The Neuropathology of Progressive Multiple Sclerosis



Multiple sclerosis is fundamentally an inflammatory demyelinating illness affecting the brain and spinal cord. The typical clinical feature of relapsing and remitting episodes of neurological disability reflects this pathological hallmark. However, some of the earliest neuropathological descriptions of MS made reference to atrophy of the brain and spinal cord as well as microscopic axonal injury [1, 2] (see Kornek and Lassmann, 1999 for a comprehensive account on the historical reporting of axonal pathology in MS [3]). Likewise, it has long been recognised that most patients with relapsing-remitting MS will ultimately experience progressive accumulation of disability (secondary progression), while in others the accrual of disability is progressive from onset (primary progression). Advances in immunomodulatory therapy have revolutionised the care of patients with relapsing-remitting MS. Meanwhile, until recently, progressive forms of the illness remain stubbornly resistant to emerging therapies in a manner more in keeping with a neurodegenerative disease, although in the last few years a number of agents showed positive results in SPMS and PPMS trials. In recent years, a new light has been thrown on the neuropathology of MS, with focus often shifting towards neuro-axonal and grey matter pathology as possible correlates of progressive, irreversible disability. In this chapter, we hope to describe the hallmark white matter inflammatory demyelination of MS, to report on the relatively recent studies of neuro-axonal and grey matter pathology as seen in the progressive forms, and to reflect on the possible pathological correlates of progressive disability.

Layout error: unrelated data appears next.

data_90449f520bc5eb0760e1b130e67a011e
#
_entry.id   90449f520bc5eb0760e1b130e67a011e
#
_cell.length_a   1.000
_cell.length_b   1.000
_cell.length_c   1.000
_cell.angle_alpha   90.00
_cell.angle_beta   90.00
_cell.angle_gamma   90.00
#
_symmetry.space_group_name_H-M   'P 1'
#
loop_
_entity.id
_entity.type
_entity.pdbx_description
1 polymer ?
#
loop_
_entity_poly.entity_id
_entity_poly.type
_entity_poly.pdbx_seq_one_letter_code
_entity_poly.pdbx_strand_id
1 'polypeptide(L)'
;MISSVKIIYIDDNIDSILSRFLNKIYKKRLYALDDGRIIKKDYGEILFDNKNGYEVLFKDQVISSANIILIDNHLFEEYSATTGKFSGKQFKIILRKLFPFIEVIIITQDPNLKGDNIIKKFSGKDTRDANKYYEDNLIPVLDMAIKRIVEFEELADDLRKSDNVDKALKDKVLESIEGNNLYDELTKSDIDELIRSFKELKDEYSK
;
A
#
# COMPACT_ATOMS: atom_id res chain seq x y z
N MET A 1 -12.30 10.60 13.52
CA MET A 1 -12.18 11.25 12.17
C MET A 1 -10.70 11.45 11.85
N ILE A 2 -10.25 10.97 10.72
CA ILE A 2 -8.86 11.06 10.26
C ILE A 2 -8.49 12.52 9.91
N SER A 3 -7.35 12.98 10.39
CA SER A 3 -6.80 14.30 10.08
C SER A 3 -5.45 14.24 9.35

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Copyright information

© Springer International Publishing AG 2018

Authors and Affiliations

  1. 1.Division of Neurosciences, School of MedicineUniversity of NottinghamNottinghamUK
  2. 2.Department of PathologyNottingham University HospitalNottinghamUK
  3. 3.Department of Clinical NeurologyUniversity Hospital of WalesCardiffUK

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